Dandelion Jelly Recipe; It tastes like Honey!

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It’s true! My youngest took a taste and proclaimed the honey good.

To prepare dandelion jelly, steep dandelion petals to make a tea. Use this tea to create the jelly. Preserve the jelly by canning it, or simply put this in the fridge for immediate use.

Dandelion Jelly was a fun project to try out. I was a little leery as to how it would taste so I only made one batch the first time. It would be a bummer to use all that sugar and find we really didn’t like it. I had no reason to fear. It is delicious. I made another 2 batches to have for Christmas gifts. (Uhm….. if you are a relative of mine pretend you didn’t read that.)

There are four sections to this page…

  • First make your Dandelion ‘Tea”,
  • Then make your jelly out of that ‘tea’.
  • Then preserve it by canning.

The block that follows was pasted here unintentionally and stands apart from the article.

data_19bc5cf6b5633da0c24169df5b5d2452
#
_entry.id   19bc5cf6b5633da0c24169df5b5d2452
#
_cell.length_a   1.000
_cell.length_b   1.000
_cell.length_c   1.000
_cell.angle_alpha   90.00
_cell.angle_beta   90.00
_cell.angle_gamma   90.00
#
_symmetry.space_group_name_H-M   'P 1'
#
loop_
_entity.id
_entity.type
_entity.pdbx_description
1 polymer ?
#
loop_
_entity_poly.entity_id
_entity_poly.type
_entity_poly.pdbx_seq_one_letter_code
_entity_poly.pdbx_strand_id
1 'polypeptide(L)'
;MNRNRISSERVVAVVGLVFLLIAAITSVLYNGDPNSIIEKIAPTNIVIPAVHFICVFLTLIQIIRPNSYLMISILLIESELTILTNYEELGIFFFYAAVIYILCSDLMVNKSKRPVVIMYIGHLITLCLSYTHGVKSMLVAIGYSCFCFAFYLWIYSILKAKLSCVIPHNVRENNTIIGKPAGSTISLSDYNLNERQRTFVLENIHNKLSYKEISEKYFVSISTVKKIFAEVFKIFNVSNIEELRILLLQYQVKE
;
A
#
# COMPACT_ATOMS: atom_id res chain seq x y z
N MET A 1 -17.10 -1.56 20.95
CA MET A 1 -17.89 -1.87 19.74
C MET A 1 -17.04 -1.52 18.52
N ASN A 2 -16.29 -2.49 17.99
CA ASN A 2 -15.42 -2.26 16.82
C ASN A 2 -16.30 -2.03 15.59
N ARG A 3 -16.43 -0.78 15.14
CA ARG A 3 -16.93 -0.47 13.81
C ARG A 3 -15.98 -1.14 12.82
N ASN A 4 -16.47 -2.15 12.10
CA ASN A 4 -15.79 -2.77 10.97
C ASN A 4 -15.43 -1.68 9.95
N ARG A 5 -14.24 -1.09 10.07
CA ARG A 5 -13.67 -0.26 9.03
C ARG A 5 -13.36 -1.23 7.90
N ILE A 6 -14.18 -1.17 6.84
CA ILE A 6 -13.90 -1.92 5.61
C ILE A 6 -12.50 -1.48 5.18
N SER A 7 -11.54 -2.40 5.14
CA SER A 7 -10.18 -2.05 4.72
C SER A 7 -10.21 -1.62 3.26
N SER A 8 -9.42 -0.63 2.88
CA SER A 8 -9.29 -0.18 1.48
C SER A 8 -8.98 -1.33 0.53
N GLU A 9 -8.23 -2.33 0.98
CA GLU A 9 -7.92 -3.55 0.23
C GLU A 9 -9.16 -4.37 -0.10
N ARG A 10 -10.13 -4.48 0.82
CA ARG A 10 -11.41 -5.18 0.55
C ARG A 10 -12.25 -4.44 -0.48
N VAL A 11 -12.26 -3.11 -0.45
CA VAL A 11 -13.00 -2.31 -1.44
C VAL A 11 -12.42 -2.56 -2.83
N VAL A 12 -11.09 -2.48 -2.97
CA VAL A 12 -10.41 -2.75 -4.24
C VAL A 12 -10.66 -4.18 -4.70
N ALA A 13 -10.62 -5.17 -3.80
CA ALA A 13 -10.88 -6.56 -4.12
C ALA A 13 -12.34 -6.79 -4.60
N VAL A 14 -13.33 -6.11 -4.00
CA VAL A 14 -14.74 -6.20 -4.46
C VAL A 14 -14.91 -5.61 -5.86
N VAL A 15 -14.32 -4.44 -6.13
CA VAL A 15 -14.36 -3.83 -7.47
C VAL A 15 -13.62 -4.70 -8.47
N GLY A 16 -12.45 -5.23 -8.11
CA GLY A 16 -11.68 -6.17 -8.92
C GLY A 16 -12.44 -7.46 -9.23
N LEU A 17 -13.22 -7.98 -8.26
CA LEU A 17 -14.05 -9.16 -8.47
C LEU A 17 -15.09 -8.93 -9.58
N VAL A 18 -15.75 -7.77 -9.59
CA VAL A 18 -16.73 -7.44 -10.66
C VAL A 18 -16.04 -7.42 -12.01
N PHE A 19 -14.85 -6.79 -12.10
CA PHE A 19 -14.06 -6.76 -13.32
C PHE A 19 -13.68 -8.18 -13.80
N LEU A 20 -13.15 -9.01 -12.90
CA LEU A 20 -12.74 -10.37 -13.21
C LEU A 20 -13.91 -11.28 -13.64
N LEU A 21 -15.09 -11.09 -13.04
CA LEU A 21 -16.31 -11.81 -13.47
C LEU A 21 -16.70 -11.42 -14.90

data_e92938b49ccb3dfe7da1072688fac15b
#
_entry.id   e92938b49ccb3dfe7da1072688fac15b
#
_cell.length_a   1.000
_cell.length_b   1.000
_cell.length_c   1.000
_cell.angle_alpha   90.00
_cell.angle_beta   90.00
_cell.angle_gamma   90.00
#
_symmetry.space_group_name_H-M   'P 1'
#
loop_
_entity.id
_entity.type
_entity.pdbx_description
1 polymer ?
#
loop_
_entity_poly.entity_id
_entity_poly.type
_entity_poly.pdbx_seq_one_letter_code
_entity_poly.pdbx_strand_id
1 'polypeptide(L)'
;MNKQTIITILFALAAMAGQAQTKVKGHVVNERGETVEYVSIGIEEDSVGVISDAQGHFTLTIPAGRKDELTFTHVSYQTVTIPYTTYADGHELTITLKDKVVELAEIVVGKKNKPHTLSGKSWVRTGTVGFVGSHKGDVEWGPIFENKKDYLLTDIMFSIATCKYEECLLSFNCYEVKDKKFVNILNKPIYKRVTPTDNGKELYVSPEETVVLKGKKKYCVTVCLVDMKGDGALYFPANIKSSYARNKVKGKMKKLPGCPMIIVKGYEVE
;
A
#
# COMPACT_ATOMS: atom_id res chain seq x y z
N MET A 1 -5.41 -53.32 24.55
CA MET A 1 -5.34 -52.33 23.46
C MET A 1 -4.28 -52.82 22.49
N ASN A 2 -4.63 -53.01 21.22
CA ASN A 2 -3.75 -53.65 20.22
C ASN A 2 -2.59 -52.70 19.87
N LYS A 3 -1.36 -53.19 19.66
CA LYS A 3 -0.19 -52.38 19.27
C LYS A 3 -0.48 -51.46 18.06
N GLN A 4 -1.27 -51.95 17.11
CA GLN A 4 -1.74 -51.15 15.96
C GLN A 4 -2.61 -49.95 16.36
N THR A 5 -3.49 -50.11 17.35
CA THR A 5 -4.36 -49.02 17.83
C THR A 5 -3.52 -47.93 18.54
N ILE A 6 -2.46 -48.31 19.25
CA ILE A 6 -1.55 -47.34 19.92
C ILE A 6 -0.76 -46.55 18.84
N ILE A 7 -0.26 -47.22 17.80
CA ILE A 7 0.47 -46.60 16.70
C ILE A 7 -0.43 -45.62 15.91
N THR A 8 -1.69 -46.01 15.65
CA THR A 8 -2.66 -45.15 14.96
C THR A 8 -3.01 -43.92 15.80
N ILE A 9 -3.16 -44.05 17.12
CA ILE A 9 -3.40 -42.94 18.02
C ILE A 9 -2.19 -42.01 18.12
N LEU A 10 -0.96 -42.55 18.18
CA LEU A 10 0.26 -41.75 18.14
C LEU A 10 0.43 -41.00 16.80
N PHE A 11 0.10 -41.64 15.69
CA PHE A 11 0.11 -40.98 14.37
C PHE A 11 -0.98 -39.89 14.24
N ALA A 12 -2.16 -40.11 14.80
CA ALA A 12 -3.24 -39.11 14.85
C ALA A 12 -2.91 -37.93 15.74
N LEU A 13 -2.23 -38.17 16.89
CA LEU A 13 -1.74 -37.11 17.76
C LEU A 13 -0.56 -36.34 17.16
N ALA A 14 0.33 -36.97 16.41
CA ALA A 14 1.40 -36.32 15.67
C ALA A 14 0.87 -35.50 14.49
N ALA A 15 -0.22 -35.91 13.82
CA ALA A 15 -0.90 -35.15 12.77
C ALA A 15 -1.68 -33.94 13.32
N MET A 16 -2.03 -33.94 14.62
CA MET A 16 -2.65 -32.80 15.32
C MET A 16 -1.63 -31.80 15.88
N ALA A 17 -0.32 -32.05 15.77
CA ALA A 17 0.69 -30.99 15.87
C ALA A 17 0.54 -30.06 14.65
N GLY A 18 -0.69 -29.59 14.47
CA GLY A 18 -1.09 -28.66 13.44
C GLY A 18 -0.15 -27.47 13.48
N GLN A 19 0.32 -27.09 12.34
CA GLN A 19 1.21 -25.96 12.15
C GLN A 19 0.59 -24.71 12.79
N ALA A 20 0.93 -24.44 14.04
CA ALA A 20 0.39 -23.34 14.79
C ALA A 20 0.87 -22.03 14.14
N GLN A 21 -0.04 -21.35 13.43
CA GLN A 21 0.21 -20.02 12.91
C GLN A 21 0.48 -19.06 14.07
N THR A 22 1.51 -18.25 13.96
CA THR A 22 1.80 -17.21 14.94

• Finally, a short video where I answer the most often asked question about this recipe. :).

If you want to just store it in the refrigerator you can skip the canning portion. Just jar the jelly up and put it in the refrigerator. It will set up in there.

Image of dandelion jelly canning label, links to printable canning labels to purchase.
Use these specially made canning labels to dress up your gift giving.
Dandelion Jelly Canning Labels

Know your Canner

If you are going to can your jelly please be familiar with using your canner. You have two choices for processing dandelion jelly. Steam canning would be my first option if you’ve got a steam canner. If not a simple water bath is fine.

These posts will familiarize you with how a canner works and what steps to take to get set up for any canning project.

How to Make Dandelion Jelly; detailed step by step

First make the ‘tea’

How to harvest dandelion flowers.